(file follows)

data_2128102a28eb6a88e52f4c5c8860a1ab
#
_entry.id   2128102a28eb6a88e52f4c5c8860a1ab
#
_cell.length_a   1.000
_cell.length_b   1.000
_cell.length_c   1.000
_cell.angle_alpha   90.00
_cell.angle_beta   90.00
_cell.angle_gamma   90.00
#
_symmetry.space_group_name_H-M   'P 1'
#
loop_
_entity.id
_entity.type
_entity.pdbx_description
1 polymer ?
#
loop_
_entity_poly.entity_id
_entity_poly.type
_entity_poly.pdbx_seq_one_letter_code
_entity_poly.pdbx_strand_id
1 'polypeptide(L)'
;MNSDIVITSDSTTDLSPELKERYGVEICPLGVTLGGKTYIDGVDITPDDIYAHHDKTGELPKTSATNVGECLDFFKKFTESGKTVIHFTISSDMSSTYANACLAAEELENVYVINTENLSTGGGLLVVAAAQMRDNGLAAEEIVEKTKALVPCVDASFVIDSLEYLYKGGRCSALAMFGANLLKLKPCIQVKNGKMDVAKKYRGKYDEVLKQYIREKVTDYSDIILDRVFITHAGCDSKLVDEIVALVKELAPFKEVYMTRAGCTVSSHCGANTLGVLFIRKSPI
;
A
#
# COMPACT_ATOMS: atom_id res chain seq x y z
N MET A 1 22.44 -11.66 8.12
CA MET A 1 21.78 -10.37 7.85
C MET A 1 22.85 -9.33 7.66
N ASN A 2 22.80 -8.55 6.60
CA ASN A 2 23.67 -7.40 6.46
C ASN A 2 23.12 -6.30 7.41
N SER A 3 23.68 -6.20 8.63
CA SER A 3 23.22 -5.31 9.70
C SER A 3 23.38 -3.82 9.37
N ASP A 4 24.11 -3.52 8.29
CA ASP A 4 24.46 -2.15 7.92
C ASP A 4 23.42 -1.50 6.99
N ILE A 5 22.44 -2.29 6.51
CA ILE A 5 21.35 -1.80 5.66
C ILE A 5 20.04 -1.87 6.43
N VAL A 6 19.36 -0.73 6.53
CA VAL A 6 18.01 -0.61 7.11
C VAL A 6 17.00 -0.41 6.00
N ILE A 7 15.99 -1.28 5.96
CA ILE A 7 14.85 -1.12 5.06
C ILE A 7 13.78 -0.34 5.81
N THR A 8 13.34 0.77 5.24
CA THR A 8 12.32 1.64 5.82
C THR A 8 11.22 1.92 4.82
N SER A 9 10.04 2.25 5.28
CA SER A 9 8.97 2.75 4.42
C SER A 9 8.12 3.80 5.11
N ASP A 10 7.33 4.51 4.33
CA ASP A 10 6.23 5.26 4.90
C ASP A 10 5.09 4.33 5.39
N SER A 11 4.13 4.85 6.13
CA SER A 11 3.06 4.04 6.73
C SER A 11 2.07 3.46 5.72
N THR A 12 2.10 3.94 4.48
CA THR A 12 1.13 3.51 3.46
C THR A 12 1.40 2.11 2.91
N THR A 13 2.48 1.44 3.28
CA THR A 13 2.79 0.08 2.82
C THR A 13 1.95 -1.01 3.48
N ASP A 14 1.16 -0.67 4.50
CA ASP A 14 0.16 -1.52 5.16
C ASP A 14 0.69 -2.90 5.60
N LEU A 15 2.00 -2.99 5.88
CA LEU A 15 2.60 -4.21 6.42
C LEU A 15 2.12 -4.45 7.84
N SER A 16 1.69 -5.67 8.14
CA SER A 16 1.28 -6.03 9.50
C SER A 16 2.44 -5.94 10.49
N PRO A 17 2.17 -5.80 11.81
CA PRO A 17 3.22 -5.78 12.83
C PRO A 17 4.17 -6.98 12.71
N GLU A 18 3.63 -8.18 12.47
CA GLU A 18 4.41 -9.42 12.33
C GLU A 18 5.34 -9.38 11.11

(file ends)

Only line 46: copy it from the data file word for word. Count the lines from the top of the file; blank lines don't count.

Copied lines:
N VAL A 6 19.36 -0.73 6.53